Bharata states that Purvaranga has twenty different constituent parts. Out of these the first nine are to be performed behind the curtain and the rest on the stage. Pratyahara, bringing in of the musical instruments (kutapa); avatarana, placing of singers (gayaka); arambha, beginning of the rehearsal song of the chorus; asravana, tuning of instruments which are played upon by striking (atodya); vaktrapani, tuning of the wind instruments (vadya); parighattand, tuning of the stringed instruments (tantn); sahghotand, meant for rehearsing the use of different hand poses for indicating the time beat; margasarita, playing together of different instruments and asarita, entrance and practice of the dancing girls. All these are done behind the curtain.
The parts of the Purvaranga which are played on stage are gita, song in praise of gods and then utthapana, song on the setting up of the banner of Indra. At this point the sutradhara appears, followed by two pariparsvikas who carry a water jug and the banner of Indra. The sutradhara strews flowers, brings in Indra's banner and cleanses himself with the water of the jug. After this is done the parivartana is performed which involves stalking round the stage with praise of the guardians of the world and adoration of Indra's banner. A benediction is next recited by the sutradhara in a middling tone. It consists of twelve or eight padas. It is followed by vardhamana, an increasing intensity of tandava; suskavokrsta, an introduction in which the sutradhara recites some verses in a sonorous voice; and the jarjara slokas, in praise of the god whose worship is being celebrated, or in praise of a king or of Lord Brahma.
According to Bharata these are the constituent parts of a regular Purvaranga or a caturasra Purvaranga. The tryasra Purvaranga is similar but shortened, while in the citra Purvaranga, strewing of flowers and dance of the gods etc. are added. The Purvaranga is not a part of the drama proper. Bharata issues a note of warning that there should be some limit to the dance, song and instrumental music introduced so that the audience may not lose patience. In Bhasa's dramas the stage manager enters after the introductory music is over. It is an old example of introduction according to which the nandi did not form part of the drama proper. In Bhasa's dramas there are no intimations of the contents. The well established form of beginning in later dramas shows that the practice had become progressively different, as the nandi and the prarocand were included in the drama proper and were composed by the author of the drama.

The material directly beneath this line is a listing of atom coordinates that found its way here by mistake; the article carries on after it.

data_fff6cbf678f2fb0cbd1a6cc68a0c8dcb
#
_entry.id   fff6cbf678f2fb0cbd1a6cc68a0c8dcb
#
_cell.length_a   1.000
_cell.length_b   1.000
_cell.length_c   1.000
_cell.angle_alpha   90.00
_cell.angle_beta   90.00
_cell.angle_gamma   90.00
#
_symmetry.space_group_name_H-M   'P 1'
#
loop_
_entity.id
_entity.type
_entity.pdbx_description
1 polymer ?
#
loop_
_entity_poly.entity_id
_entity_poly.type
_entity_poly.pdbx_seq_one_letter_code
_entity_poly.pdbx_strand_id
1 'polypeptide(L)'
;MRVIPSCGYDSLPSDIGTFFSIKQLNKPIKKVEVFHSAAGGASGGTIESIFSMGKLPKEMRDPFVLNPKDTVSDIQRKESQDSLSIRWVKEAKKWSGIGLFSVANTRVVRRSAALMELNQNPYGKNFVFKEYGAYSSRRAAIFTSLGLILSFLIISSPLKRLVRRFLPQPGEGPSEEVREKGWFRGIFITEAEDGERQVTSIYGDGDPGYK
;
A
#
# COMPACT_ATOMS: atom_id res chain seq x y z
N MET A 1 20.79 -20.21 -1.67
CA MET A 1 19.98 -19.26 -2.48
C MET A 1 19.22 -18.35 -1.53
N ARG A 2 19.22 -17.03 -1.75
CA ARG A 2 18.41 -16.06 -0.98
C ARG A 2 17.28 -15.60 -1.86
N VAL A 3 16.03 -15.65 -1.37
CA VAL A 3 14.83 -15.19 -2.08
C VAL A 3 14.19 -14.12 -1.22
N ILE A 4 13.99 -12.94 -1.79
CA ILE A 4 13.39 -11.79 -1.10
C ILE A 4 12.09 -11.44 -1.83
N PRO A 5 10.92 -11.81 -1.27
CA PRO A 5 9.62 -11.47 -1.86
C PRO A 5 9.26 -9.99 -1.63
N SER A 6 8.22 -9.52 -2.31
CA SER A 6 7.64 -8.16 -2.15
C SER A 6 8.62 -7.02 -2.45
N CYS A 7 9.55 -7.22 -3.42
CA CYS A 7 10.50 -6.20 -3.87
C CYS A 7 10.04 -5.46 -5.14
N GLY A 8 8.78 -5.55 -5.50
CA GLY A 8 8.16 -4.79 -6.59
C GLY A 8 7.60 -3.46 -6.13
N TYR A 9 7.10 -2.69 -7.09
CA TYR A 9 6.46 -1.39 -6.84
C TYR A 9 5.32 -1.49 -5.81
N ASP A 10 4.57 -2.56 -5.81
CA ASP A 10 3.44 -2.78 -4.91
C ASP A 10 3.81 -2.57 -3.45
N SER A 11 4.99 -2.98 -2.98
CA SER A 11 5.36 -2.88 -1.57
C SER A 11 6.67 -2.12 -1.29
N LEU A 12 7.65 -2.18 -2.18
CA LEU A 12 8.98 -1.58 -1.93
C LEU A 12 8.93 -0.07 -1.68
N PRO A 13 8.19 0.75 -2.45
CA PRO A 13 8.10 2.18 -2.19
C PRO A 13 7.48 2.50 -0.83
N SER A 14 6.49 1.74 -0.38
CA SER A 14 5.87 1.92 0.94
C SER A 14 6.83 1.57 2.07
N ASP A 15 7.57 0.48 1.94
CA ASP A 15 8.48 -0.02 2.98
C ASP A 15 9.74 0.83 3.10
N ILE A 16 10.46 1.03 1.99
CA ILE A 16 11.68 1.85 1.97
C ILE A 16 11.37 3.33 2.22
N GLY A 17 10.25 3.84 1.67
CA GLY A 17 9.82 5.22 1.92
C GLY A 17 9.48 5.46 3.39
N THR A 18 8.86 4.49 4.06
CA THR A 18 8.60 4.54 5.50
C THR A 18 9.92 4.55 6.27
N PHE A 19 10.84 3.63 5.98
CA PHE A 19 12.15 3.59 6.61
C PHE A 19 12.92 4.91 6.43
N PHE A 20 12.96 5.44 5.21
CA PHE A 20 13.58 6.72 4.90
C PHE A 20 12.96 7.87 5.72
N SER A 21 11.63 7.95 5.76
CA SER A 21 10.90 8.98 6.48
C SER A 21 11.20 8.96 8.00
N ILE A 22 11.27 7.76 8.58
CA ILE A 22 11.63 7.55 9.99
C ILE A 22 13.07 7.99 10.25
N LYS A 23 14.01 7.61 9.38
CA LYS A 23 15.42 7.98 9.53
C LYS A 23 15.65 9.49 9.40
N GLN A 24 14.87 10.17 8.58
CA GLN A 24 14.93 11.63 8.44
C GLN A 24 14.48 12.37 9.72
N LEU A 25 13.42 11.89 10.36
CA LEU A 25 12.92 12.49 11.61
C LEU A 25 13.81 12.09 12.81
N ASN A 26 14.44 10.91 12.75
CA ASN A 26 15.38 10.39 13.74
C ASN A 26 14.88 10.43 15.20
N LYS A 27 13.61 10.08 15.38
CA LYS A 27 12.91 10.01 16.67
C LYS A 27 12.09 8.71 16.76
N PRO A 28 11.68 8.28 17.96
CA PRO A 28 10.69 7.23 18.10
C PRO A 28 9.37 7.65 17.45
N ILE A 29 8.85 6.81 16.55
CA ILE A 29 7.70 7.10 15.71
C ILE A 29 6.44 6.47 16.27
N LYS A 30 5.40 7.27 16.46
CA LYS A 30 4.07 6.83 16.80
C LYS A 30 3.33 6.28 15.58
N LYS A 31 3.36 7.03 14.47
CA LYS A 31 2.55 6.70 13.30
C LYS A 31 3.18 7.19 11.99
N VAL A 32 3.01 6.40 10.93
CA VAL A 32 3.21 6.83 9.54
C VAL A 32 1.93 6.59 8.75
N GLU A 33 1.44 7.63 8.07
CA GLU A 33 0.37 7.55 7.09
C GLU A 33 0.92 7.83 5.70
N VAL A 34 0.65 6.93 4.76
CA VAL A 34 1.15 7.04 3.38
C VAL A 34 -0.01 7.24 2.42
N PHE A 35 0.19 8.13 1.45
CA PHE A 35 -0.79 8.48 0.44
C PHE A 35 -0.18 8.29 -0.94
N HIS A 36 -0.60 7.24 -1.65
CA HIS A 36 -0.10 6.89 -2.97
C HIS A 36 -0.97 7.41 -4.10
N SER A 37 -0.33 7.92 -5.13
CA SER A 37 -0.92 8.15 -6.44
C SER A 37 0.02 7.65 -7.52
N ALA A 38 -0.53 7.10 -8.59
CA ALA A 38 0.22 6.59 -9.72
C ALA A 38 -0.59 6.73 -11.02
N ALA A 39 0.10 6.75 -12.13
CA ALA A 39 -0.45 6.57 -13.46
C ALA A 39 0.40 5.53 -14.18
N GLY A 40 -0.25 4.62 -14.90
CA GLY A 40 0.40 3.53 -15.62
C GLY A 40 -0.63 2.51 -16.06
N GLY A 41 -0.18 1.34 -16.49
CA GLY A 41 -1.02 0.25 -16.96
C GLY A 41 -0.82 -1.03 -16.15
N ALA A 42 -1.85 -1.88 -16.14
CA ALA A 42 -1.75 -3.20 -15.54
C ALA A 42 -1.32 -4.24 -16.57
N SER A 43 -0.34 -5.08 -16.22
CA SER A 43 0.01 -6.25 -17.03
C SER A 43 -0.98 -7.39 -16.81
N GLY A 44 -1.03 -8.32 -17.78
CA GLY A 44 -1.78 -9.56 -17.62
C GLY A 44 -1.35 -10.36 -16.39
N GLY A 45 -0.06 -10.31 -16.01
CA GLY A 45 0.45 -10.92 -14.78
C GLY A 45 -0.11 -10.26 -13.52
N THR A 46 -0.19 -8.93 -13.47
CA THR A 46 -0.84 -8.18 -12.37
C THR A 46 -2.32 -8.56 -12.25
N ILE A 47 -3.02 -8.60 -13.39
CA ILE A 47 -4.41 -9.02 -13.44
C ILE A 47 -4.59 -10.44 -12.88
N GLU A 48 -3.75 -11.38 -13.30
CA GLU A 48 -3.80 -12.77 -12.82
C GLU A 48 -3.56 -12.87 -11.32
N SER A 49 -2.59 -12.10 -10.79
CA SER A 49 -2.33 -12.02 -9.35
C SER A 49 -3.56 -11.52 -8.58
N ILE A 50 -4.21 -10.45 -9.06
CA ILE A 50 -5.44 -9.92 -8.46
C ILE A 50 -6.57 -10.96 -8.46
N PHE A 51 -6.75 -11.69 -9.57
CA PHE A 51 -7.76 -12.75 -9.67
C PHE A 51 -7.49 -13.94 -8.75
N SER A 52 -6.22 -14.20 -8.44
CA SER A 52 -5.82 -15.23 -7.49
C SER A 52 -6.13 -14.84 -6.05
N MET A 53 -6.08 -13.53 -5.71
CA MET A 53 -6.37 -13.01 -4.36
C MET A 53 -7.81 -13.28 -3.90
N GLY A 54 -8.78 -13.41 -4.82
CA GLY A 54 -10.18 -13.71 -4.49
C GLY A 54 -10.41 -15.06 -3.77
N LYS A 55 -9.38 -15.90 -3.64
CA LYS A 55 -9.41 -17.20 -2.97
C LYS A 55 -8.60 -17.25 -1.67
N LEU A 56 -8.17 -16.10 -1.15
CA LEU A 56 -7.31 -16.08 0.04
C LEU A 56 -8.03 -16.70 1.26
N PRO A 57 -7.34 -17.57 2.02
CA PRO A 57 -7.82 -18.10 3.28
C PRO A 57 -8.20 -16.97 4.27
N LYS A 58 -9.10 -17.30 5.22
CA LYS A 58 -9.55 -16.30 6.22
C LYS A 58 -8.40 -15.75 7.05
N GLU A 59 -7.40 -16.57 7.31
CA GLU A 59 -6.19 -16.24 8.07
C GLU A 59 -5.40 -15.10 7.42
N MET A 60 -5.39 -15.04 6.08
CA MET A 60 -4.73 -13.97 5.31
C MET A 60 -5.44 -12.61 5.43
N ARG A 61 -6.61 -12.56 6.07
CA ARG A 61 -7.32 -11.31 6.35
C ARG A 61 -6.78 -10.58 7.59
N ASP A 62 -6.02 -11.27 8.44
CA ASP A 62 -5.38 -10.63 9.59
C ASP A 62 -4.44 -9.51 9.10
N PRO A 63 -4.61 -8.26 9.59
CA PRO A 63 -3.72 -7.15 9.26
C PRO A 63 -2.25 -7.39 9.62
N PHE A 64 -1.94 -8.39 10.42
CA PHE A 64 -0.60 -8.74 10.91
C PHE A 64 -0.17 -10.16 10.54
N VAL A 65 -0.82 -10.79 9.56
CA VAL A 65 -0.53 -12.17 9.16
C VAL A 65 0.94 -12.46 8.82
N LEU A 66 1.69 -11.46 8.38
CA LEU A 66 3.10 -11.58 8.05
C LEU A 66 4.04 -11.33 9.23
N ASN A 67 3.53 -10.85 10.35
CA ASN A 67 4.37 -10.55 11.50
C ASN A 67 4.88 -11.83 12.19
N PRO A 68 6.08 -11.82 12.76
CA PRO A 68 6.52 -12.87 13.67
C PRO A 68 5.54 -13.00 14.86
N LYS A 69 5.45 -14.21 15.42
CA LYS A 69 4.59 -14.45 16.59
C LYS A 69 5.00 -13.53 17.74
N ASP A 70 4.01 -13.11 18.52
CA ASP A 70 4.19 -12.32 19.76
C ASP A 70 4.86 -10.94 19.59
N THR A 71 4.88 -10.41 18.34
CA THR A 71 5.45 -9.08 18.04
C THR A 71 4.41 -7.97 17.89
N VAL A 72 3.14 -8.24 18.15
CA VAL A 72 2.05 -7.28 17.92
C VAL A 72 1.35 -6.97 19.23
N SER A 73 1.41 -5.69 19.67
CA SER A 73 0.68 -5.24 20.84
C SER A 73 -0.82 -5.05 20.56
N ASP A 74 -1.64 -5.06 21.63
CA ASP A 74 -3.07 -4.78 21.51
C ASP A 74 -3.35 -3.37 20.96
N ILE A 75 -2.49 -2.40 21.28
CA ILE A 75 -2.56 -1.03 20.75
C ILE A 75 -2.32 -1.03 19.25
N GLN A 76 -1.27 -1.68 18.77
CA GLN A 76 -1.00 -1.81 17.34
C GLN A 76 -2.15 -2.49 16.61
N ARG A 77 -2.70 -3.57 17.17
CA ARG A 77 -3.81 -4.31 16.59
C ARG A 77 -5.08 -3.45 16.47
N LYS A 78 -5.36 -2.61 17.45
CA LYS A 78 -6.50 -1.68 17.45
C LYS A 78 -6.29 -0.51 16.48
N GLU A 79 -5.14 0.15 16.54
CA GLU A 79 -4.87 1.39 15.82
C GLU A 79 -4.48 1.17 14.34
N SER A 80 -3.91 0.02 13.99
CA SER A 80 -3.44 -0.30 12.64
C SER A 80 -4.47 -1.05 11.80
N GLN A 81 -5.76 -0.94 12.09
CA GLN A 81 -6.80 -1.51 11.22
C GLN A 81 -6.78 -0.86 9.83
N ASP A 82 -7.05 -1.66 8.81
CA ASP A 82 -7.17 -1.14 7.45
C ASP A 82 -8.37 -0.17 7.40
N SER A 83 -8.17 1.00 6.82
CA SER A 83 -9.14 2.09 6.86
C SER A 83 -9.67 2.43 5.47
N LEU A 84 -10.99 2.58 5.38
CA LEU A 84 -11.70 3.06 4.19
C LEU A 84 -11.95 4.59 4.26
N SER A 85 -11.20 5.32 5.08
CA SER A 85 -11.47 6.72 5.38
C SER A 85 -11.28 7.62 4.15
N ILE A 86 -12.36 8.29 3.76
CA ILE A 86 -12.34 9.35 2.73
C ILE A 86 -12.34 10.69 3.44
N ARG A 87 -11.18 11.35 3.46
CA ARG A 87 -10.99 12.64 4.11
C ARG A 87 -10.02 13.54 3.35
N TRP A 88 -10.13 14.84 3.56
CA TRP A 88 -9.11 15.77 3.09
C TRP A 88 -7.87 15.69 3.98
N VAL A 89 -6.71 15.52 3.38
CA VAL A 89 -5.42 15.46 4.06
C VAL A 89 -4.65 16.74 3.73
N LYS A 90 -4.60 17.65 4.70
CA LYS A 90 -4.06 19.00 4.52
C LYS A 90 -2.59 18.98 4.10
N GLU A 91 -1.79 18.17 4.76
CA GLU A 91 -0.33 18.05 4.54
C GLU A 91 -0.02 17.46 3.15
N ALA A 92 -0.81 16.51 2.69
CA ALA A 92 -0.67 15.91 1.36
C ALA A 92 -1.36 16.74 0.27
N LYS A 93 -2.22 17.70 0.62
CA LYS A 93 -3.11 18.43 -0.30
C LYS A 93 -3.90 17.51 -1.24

The Purvaranga was greatly shortened by its inclusion as a component part of the drama, but its principal parts, including dancing, singing and instrumental music were preserved. After Bhasa, almost all Sanskrit plays begin with the nandi. This is followed by the prelude, prastavana. According to the Natyashastra, the nandi should have words invoking blessings. It should have eight or twelve feet, should be poetically beautiful and should be approved by gods. There has to be two pariparsvikas by the side of the sutradhara. The Abhinayadarpana states that after many kinds of charming tunes have been performed in honour of Ganapati, the god of the muraja drum and other gods, the dancing girl should have the authorisation of her preceptor to begin dressing herself properly. According to Adibharata, in addition to Bharata's words of blessing, the nandi should include salutation (namaskriya); it should suggest the plot of the play and should have eight or ten padas. In the Agni Purana, the nandi is one of the twenty two divisions of the Purvaranga. It adds to the words asirvacana, of Bharata, prayers to elders and benedictions of cow, Brahmana and king. In the Dasarupa it is found that the nandi should please the audience and that the verses must be sweet. In the Natyashastra, Bharata gives an illustration of nandi. The authors of the Natyadarpana states that the nandi should have six to eight padas and adds the term kavi, sarasvati and gunokirtana to Bharata's list. The nandi is supposed to remove obstacles in the way of the performance of a play. The Natyadarpana also says that the nandi may be composed by the poet or the troupe manager and that it may be recited by the sutradhara, sthapaka or pariparsvikas.
Thus, the Purvaranga deals with the ceremonies and conventions that are performed prior to the staging of the play.